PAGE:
The salmon (Salmo Salar) hatch in the river in spring and remain there for about three years, when they make the transition to the sea, where they travel several hundred miles to the salmon feeding grounds. Up to four years later they return to their river of birth to reproduce. Their flesh is deeply coloured and lean, with an incomparable rich flavour and texture.
Fishing for salmon has taken place for over 900 hundred years within the estuary of the River Tweed at Gardo Fishery.
In the late 18th century several laws were passed and the only legal method from then on would be by Net and Coble. The industry grew and due to the improved rail links direct to London, the fresh fish were able to be served in the best hotels and restaurants. In the 1980s the industry retracted through the demise of The Berwick Salmon Company and the organised buy out of net fisheries from the Atlantic Salmon Conservation Trust.The closure of a couple more commercial fisheries, and with farmed salmon being heavily promoted, resulted in there being only one remaining netting station operating commercially on the River Tweed, Gardo. Gardo Fishery is located within the estuary at Berwick upon Tweed. This is the only avenue for Tweed Salmon and Seatrout to the market as it is illegal to sell rod caught fish.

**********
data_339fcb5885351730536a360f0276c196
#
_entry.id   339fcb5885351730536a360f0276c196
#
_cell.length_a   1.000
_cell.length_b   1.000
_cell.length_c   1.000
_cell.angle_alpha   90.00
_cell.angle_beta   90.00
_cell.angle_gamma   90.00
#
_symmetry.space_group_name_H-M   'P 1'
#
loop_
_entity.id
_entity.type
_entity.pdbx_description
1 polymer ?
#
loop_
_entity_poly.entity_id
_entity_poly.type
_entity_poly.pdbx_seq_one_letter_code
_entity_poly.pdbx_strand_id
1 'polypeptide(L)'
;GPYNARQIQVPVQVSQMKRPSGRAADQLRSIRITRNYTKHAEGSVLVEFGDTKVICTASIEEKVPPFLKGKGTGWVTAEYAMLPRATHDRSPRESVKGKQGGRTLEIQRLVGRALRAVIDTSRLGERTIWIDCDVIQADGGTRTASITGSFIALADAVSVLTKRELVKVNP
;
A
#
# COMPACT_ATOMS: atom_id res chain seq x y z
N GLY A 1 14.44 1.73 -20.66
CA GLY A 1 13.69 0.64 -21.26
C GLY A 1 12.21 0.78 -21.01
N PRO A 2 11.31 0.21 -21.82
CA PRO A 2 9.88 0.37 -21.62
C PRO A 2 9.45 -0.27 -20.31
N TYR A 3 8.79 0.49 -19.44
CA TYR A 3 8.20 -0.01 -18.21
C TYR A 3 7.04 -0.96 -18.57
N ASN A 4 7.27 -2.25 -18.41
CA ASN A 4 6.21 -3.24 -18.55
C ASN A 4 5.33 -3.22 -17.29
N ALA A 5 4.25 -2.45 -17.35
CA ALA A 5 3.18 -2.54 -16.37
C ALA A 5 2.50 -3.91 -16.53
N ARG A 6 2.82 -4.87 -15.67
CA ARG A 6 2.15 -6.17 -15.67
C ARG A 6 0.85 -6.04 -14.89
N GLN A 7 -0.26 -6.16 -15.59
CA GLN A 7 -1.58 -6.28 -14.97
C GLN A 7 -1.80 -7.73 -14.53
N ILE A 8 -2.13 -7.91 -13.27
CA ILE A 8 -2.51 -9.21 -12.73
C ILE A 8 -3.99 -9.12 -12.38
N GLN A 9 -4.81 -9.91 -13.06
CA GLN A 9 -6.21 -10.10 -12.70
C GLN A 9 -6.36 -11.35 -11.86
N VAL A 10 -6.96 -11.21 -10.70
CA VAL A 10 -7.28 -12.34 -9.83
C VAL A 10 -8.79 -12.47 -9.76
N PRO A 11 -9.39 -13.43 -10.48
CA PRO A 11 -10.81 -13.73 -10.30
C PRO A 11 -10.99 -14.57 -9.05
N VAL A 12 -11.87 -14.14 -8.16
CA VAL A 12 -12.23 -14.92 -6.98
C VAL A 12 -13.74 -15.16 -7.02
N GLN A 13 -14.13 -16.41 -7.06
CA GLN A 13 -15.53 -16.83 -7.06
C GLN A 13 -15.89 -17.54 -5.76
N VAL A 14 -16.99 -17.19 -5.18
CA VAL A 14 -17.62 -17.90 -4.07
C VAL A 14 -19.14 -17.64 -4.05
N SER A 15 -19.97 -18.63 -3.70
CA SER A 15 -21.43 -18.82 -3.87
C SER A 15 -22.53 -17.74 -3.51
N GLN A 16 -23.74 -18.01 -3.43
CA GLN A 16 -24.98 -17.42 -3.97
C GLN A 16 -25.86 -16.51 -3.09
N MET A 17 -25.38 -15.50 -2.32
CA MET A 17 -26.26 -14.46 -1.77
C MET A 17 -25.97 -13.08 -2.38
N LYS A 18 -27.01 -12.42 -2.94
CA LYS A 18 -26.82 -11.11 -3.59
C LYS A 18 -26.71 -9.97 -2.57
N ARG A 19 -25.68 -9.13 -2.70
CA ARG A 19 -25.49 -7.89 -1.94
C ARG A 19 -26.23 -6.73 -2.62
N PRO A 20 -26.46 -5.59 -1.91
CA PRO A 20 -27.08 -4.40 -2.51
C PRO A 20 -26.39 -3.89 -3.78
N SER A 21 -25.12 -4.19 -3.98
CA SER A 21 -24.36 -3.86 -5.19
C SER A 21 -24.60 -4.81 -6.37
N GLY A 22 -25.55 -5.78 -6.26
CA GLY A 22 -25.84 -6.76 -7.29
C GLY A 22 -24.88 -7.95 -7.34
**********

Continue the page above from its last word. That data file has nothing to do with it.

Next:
The season for netting has been greatly reduced to ensure sustainability of the salmon stocks by the recent Scottish Government legislation. The Wild Fisheries Reform Bill designated the River Tweed as a Grade 1 river which allows the wild salmon and seatrout to be taken under careful stewardship. The stewardship scheme is under constant review to ensure stock levels remain healthy.
All fish caught by the River Tweed Wild Salmon Company are tagged with a unique ID number ensuring all fish are fully traceable.